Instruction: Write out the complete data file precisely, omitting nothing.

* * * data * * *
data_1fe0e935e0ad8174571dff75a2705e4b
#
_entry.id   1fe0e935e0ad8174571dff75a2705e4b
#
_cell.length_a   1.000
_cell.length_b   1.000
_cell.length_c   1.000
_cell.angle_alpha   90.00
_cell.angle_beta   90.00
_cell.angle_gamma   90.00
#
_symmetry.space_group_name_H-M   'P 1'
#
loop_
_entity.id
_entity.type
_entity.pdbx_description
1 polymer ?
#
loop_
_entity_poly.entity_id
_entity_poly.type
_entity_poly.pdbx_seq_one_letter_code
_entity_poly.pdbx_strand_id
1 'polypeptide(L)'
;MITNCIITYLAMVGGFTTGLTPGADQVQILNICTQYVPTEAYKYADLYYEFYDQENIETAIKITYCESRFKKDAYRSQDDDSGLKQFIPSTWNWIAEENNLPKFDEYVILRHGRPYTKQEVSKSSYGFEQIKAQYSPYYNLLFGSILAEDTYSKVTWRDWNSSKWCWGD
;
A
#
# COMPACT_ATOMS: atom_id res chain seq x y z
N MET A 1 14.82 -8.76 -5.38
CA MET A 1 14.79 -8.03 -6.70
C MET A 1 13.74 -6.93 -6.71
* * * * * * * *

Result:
data_1fe0e935e0ad8174571dff75a2705e4b
#
_entry.id   1fe0e935e0ad8174571dff75a2705e4b
#
_cell.length_a   1.000
_cell.length_b   1.000
_cell.length_c   1.000
_cell.angle_alpha   90.00
_cell.angle_beta   90.00
_cell.angle_gamma   90.00
#
_symmetry.space_group_name_H-M   'P 1'
#
loop_
_entity.id
_entity.type
_entity.pdbx_description
1 polymer ?
#
loop_
_entity_poly.entity_id
_entity_poly.type
_entity_poly.pdbx_seq_one_letter_code
_entity_poly.pdbx_strand_id
1 'polypeptide(L)'
;MITNCIITYLAMVGGFTTGLTPGADQVQILNICTQYVPTEAYKYADLYYEFYDQENIETAIKITYCESRFKKDAYRSQDDDSGLKQFIPSTWNWIAEENNLPKFDEYVILRHGRPYTKQEVSKSSYGFEQIKAQYSPYYNLLFGSILAEDTYSKVTWRDWNSSKWCWGD
;
A
#
# COMPACT_ATOMS: atom_id res chain seq x y z
N MET A 1 14.82 -8.76 -5.38
CA MET A 1 14.79 -8.03 -6.70
C MET A 1 13.74 -6.93 -6.71